Rick asked me had I seen the goanna yet and pointed out a water dragon to me. I let him know it wasn't a goanna, that goannas are much larger. He then said he saw a goanna on the road the other day with its frilled neck. I bit my tongue.

Rick also told me about the sticker they have on their windscreen that says "Leave no trace". I didn't ask if it meant "leave no trace of fossil fuels for the next generation".

Anyway, despite being a bum and not travelling with two motorvehicles, a lounge suite, and bathroom with vanity, I do just fine sitting on the grass instead of upholstery, toileting with a view and being a part of the natural world, minus glass and metal cage, enough that I know a little bit about reptiles.

Sunday 7th November

Cape Conran

Rode 45 km today to Cape Conran and back to the freecamp outside of Marlo. I took my gear with me incase I decided to stay at Cape Conran afterall. This ride is a nice trip through the coastal park. There is a great view from East Cape. Here I met a retired couple who are on a bike tour and are heading to Adelaide. The lucky woman gets to carry only two pannier bags while hubby tows a Bob trailer.

I headed back to Marlo to grab an Icypole (I am back on that drug, have one almost daily now that days are warm).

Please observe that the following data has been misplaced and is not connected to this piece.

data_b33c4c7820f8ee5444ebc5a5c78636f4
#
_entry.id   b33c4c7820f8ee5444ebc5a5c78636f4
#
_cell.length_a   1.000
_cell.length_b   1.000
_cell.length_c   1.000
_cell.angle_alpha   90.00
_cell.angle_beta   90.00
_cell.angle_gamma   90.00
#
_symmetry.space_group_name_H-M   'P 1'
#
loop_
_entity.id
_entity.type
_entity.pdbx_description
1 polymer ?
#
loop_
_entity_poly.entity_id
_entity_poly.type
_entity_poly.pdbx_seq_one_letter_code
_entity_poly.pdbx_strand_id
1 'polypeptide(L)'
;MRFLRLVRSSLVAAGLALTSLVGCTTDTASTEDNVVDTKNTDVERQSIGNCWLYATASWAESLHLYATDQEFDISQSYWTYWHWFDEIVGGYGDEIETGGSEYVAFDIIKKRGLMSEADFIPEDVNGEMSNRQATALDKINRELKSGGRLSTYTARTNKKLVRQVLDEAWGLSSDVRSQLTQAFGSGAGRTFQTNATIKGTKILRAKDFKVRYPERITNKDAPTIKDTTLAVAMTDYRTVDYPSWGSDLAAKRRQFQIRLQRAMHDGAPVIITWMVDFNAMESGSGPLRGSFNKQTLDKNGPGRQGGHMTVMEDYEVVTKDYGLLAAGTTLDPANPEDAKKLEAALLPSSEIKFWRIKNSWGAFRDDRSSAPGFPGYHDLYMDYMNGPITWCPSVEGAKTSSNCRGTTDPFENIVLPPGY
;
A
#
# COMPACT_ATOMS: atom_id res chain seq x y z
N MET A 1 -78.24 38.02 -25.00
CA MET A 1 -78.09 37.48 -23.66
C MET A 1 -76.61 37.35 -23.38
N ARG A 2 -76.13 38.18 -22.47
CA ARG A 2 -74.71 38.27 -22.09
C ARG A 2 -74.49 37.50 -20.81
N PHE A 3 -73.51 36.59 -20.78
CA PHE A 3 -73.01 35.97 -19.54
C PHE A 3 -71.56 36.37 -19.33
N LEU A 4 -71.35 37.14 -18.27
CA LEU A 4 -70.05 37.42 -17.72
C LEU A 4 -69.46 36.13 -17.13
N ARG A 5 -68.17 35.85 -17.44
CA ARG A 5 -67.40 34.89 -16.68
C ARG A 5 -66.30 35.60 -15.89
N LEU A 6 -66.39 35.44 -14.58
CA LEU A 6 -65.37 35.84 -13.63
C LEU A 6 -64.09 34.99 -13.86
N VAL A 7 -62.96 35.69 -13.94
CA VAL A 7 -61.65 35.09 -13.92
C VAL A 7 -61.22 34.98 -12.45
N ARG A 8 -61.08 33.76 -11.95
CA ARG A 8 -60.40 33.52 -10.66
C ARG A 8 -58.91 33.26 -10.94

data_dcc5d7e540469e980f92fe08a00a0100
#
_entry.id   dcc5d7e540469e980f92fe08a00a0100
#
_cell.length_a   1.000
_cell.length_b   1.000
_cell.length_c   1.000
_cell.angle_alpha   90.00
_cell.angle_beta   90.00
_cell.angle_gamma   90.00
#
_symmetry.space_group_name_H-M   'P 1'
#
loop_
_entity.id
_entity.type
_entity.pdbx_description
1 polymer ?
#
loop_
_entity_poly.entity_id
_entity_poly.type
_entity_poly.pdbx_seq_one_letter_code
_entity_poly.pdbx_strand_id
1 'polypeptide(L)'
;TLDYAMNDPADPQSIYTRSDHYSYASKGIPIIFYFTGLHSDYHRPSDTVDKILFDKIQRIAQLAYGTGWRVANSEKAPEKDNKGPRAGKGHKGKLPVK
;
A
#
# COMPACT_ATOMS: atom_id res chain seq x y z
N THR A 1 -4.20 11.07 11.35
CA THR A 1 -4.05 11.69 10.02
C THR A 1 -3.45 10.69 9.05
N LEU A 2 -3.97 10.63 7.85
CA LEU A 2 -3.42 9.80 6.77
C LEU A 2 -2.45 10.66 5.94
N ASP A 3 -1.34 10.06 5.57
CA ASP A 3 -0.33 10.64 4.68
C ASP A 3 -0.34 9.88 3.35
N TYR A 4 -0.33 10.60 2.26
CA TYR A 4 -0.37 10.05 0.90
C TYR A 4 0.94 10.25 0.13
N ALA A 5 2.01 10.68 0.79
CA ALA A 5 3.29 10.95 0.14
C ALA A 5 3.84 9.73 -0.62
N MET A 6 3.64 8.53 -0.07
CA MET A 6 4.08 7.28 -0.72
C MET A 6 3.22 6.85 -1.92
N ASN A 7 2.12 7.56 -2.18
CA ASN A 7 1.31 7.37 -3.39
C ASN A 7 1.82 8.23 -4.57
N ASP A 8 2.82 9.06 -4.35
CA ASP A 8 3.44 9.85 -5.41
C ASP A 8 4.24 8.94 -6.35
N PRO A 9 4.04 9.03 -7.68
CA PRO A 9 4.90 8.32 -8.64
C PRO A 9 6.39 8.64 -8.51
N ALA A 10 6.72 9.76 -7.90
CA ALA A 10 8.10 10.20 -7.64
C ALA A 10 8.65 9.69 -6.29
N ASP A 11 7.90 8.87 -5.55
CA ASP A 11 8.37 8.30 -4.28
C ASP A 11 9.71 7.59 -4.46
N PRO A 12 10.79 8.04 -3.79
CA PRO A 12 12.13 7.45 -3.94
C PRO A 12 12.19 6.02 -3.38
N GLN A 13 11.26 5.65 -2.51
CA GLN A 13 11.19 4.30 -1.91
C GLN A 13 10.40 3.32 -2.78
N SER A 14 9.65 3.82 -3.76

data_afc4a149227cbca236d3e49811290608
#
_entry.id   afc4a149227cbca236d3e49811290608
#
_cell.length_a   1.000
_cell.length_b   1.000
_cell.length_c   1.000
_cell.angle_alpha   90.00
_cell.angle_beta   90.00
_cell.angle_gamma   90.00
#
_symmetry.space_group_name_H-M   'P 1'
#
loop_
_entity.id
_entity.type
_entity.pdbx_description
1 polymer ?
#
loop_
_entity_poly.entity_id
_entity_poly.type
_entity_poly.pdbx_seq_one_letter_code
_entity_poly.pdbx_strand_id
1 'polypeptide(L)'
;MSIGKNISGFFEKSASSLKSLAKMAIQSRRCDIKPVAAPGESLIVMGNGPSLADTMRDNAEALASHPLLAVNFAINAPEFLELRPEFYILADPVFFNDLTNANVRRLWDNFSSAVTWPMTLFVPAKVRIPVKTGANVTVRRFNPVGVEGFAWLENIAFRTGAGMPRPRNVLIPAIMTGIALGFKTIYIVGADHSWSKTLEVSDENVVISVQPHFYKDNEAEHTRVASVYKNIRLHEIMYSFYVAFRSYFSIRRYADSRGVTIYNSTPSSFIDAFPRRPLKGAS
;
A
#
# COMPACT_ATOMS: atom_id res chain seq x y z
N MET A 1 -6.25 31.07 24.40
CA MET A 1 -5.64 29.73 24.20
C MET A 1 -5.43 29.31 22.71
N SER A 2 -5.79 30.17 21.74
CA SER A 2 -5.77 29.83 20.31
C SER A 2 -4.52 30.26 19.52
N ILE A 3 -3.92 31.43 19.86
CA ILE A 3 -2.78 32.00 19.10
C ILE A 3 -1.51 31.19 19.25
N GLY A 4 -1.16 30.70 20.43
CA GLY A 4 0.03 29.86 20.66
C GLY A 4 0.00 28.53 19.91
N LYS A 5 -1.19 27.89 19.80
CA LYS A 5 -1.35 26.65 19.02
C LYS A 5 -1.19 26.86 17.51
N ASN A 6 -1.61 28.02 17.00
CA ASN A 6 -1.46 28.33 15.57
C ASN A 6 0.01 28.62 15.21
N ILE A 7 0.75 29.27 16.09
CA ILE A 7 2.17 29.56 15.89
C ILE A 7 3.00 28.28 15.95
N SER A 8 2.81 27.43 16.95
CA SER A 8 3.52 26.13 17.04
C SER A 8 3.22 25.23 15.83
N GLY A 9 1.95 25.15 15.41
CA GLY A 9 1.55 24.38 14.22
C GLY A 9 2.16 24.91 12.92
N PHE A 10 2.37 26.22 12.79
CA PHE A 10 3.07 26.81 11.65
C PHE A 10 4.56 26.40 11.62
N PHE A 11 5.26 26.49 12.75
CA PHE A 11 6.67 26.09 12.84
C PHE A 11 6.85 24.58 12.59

While at Marlo I saw a man getting help to heave a huge backpack with things hanging off it onto his back, and then he walked slowly off North up Marlo road. He had with him a dog which he was swearing profusely at and being quite hostile.

An hour later I passed this same bloke on the road where he was hurling things into the swamp. Oooo-kay. Strike two.

When I was about 1 k past him I took a phone call and about 2 minutes into that call I could hear the guy screaming out in anger. Ok, that's strike three. This guy is likely a freak. This guy is to be avoided.

My plan was to freecamp just another km up the road. I decided to hide nearby, just so he wouldn't see me wanting to camp there or generally want to talk to me. No one else was around. He had stopped at the freecamp and had taken his pack off, I could see from a where I was crouched behind some bushes to guage the situation. Crap. It looked like he planned to stay. Luckily, after dumping about a kg of dry dog food in a pile there, he kept on walking, heading for Orbost. I waited until I couldn't see him 1 km up the road anymore and made camp.

One dodgy character in 4 months of travelling is probably not bad odds, especially if I could avoid the situation.

Associated photography: Snowy River to Cape Conran
Monday 8th November